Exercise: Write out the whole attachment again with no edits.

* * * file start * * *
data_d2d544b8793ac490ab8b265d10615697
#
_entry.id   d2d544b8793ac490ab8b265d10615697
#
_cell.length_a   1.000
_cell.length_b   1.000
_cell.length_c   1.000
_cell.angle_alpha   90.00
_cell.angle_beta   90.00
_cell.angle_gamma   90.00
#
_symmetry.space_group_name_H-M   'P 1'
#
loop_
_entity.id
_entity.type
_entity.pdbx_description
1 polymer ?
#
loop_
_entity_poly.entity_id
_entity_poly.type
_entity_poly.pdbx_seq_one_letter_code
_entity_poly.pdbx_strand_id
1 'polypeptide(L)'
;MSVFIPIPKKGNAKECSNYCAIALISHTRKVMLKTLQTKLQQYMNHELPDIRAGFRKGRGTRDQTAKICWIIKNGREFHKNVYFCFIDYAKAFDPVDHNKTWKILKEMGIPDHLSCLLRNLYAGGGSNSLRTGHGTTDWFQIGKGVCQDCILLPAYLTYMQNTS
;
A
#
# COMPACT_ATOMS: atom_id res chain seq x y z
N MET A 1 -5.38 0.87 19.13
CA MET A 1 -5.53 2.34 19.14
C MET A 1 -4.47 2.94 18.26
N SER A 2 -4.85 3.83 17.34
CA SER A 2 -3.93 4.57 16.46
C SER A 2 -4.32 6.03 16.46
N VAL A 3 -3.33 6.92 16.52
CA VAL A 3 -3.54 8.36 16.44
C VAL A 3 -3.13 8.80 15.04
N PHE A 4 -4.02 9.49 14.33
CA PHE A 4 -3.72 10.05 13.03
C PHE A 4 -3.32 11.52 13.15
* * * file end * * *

data_d2d544b8793ac490ab8b265d10615697
#
_entry.id   d2d544b8793ac490ab8b265d10615697
#
_cell.length_a   1.000
_cell.length_b   1.000
_cell.length_c   1.000
_cell.angle_alpha   90.00
_cell.angle_beta   90.00
_cell.angle_gamma   90.00
#
_symmetry.space_group_name_H-M   'P 1'
#
loop_
_entity.id
_entity.type
_entity.pdbx_description
1 polymer ?
#
loop_
_entity_poly.entity_id
_entity_poly.type
_entity_poly.pdbx_seq_one_letter_code
_entity_poly.pdbx_strand_id
1 'polypeptide(L)'
;MSVFIPIPKKGNAKECSNYCAIALISHTRKVMLKTLQTKLQQYMNHELPDIRAGFRKGRGTRDQTAKICWIIKNGREFHKNVYFCFIDYAKAFDPVDHNKTWKILKEMGIPDHLSCLLRNLYAGGGSNSLRTGHGTTDWFQIGKGVCQDCILLPAYLTYMQNTS
;
A
#
# COMPACT_ATOMS: atom_id res chain seq x y z
N MET A 1 -5.38 0.87 19.13
CA MET A 1 -5.53 2.34 19.14
C MET A 1 -4.47 2.94 18.26
N SER A 2 -4.85 3.83 17.34
CA SER A 2 -3.93 4.57 16.46
C SER A 2 -4.32 6.03 16.46
N VAL A 3 -3.33 6.92 16.52
CA VAL A 3 -3.54 8.36 16.44
C VAL A 3 -3.13 8.80 15.04
N PHE A 4 -4.02 9.49 14.33
CA PHE A 4 -3.72 10.05 13.03
C PHE A 4 -3.32 11.52 13.15